18. The mind is another name for ignorance, and an unreality appearing as a real entity. Here ignorance takes the name of the mind, and unreality passes under the title of reality. Ignorance is the want of true knowledge, as knowledge is the privation of ignorance.
19. Ignorance or false knowledge, is driven by our knowledge of truth; as the error of water in the desert, is dispelled by the knowledge of mirage.
20. As the knowledge of mirage removes the error of water in the sandy desert, so the knowledge of the mind as gross ignorance, removes the erroneous mind from the inward seat of the heart. (The heart and mind are often used for one another).
21. The knowledge of the want of a mind, serves to root out its prejudice at once; as the knowledge of the rope as no snake, removes the fear of the reptile in the rope.
22. As the knowledge of the privation of the snake in the rope, removes its bias from the mind;so the knowledge of the want of the mind, removes this offspring of error and ignorance from within us.
23. The knowledge of there being no such thing as the mind, removes its false impressions from the heart; because the mind and our egoism, are the brood of our ignorance only.
24. There is no mind nor egoism, seated in us as we commonly believe to be;there is one pure intelligence only both with and without us, which we can hardly perceive.
25. You who had so long the sense of your desire, your mind and your personality from your ignorance only; are quite set free from all of them at this moment, by your being awakened to the light of knowledge.
26. All the troubles that you have to meet with, owing to your fostering the inborn desire of your heart; are all driven away by your want of desire, as the wind disperses the flaming conflagration of the forest.
27. It is the dense essence of the Divinity that pervades the whole universe, as it is this circumambient ocean which surrounds all the continents of the earth.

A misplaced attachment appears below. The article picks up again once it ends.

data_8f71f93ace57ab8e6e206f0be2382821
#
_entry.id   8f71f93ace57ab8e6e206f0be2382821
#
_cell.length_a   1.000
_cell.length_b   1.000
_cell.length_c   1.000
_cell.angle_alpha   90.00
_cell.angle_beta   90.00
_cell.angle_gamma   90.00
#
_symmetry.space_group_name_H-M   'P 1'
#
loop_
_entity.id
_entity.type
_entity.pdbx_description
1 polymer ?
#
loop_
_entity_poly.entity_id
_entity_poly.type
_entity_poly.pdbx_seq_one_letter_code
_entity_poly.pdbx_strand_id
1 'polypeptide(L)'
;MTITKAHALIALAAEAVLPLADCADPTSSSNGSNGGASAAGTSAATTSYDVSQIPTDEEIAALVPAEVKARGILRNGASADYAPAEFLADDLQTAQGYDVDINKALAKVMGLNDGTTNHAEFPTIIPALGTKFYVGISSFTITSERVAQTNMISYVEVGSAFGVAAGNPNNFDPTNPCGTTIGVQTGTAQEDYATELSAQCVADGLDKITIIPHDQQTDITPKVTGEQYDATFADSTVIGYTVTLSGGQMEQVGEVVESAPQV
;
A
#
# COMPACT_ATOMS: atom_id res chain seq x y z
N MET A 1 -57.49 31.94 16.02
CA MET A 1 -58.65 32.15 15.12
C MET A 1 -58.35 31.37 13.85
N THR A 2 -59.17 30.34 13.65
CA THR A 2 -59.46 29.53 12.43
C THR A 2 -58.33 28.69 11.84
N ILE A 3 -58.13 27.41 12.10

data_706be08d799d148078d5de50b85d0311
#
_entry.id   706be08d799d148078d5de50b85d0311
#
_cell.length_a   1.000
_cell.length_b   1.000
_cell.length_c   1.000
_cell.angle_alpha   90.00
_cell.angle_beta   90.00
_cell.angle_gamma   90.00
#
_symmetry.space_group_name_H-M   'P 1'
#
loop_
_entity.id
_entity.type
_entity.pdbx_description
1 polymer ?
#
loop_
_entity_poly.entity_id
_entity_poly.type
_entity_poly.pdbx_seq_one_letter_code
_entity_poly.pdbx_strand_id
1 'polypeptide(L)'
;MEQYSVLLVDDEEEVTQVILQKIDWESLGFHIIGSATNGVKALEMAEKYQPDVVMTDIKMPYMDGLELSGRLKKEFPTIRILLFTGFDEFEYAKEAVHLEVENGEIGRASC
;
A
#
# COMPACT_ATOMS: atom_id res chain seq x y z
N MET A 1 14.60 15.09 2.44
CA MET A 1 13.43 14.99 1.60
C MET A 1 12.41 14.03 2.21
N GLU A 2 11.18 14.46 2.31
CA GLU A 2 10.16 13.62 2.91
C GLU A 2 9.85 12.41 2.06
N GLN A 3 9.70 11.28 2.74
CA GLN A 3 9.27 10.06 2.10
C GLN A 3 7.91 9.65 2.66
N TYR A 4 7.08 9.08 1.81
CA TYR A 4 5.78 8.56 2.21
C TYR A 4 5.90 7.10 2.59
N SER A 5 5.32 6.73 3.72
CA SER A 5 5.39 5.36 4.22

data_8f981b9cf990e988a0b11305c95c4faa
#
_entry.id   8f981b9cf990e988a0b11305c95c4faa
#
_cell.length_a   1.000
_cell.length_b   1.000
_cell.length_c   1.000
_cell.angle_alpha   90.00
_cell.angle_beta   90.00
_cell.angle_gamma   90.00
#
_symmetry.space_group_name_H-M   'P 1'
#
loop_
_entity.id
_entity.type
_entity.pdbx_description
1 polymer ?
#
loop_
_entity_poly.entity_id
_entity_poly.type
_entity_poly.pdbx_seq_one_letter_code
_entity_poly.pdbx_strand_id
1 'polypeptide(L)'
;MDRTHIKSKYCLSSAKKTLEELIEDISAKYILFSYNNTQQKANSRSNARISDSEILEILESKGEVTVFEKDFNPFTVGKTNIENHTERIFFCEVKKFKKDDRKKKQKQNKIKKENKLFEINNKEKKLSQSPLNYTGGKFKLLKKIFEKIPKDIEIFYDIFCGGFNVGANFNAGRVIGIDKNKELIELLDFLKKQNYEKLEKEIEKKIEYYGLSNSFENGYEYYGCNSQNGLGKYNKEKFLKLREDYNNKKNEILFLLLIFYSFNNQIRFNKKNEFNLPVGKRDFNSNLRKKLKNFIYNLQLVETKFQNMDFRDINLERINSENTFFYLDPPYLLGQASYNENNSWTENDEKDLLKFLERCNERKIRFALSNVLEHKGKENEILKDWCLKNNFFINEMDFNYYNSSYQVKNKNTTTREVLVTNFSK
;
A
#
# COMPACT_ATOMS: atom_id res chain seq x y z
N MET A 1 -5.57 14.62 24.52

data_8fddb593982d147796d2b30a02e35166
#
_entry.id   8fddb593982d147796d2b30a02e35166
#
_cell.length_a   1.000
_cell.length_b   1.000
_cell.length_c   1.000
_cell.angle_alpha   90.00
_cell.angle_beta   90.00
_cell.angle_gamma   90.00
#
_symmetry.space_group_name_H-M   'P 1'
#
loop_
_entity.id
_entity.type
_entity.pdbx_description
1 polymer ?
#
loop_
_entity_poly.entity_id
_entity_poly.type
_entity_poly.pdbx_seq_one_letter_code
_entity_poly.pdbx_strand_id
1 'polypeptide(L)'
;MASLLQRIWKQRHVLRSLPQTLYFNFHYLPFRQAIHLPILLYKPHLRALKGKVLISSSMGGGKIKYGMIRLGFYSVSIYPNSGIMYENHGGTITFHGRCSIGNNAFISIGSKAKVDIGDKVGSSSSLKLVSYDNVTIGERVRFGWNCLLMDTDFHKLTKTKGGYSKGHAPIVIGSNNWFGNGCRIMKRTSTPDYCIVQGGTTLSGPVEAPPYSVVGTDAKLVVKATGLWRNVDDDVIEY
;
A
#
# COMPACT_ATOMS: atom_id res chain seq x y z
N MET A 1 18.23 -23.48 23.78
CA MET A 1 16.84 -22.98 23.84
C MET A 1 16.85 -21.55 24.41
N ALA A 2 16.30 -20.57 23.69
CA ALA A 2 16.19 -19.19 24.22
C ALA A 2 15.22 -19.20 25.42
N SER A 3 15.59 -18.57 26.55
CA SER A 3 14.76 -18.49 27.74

28. There is nothing in existence as I, thou, this, or that or any other; there is no mind nor the senses, nor the earth nor sky; but they are all as the manifestations of the Divine spirit.
29. As the visibles appear in the forms of the frail pot and other fragile bodies on earth; so the many false invisible things appear to us in the forms of the mind, egoism and the like.
30. There is nothing, that is either born or dies away in all these three worlds; it is only the display of the Divine intellect, that gives rise to the ideas of existence and non-existence.
31. All these are but representations of the supreme soul, now evolved and now spread out from it; and there is no room for unity or duality, nor any error or fallibility in its nature.
32. Mind, O friend, that you are the true one, in the shape of your senses; and these will never be burnt at your cremation, nor will you be utterly destroyed by your death.
33. No part of thyself is ever increased or annihilated at any time, the entirety of thy pure self is immortal, and must remain entire for ever.
34. The powers of thy volition and nolition, and the other faculties of thy body and mind, are attributes of thyself; as the beams of moon, are the significant properties of that luminary. (The attributes are denotative of the subject).
35. Always remember the nature of thy soul, to be unborn and increate, without its beginning and end, never decaying and ever remaining the same; it is indivisible and without parts, it is the true essence, and existing from the beginning and never to have its end. (The immortality of the soul).